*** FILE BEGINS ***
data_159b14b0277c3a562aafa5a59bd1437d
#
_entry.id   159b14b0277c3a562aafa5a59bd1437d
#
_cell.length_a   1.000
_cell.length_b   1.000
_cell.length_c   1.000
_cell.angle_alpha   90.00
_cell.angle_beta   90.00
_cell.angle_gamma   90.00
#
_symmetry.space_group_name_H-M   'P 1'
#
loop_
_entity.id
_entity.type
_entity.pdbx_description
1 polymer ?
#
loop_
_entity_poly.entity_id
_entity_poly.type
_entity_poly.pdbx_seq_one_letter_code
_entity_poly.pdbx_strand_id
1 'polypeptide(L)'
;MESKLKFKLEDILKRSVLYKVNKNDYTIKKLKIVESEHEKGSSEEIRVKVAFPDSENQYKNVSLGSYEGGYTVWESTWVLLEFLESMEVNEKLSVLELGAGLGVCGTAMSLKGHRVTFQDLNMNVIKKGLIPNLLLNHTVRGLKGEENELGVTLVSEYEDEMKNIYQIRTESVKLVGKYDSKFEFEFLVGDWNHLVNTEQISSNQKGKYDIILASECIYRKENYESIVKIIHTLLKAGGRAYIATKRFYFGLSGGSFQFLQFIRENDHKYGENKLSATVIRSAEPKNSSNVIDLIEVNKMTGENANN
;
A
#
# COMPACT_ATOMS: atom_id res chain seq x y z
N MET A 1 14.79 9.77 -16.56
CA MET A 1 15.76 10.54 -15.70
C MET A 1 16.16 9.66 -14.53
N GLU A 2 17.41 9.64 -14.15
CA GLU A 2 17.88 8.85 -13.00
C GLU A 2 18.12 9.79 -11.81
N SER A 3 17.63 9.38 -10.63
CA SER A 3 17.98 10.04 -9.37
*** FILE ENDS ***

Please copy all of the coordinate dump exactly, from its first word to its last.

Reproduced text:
data_159b14b0277c3a562aafa5a59bd1437d
#
_entry.id   159b14b0277c3a562aafa5a59bd1437d
#
_cell.length_a   1.000
_cell.length_b   1.000
_cell.length_c   1.000
_cell.angle_alpha   90.00
_cell.angle_beta   90.00
_cell.angle_gamma   90.00
#
_symmetry.space_group_name_H-M   'P 1'
#
loop_
_entity.id
_entity.type
_entity.pdbx_description
1 polymer ?
#
loop_
_entity_poly.entity_id
_entity_poly.type
_entity_poly.pdbx_seq_one_letter_code
_entity_poly.pdbx_strand_id
1 'polypeptide(L)'
;MESKLKFKLEDILKRSVLYKVNKNDYTIKKLKIVESEHEKGSSEEIRVKVAFPDSENQYKNVSLGSYEGGYTVWESTWVLLEFLESMEVNEKLSVLELGAGLGVCGTAMSLKGHRVTFQDLNMNVIKKGLIPNLLLNHTVRGLKGEENELGVTLVSEYEDEMKNIYQIRTESVKLVGKYDSKFEFEFLVGDWNHLVNTEQISSNQKGKYDIILASECIYRKENYESIVKIIHTLLKAGGRAYIATKRFYFGLSGGSFQFLQFIRENDHKYGENKLSATVIRSAEPKNSSNVIDLIEVNKMTGENANN
;
A
#
# COMPACT_ATOMS: atom_id res chain seq x y z
N MET A 1 14.79 9.77 -16.56
CA MET A 1 15.76 10.54 -15.70
C MET A 1 16.16 9.66 -14.53
N GLU A 2 17.41 9.64 -14.15
CA GLU A 2 17.88 8.85 -13.00
C GLU A 2 18.12 9.79 -11.81
N SER A 3 17.63 9.38 -10.63
CA SER A 3 17.98 10.04 -9.37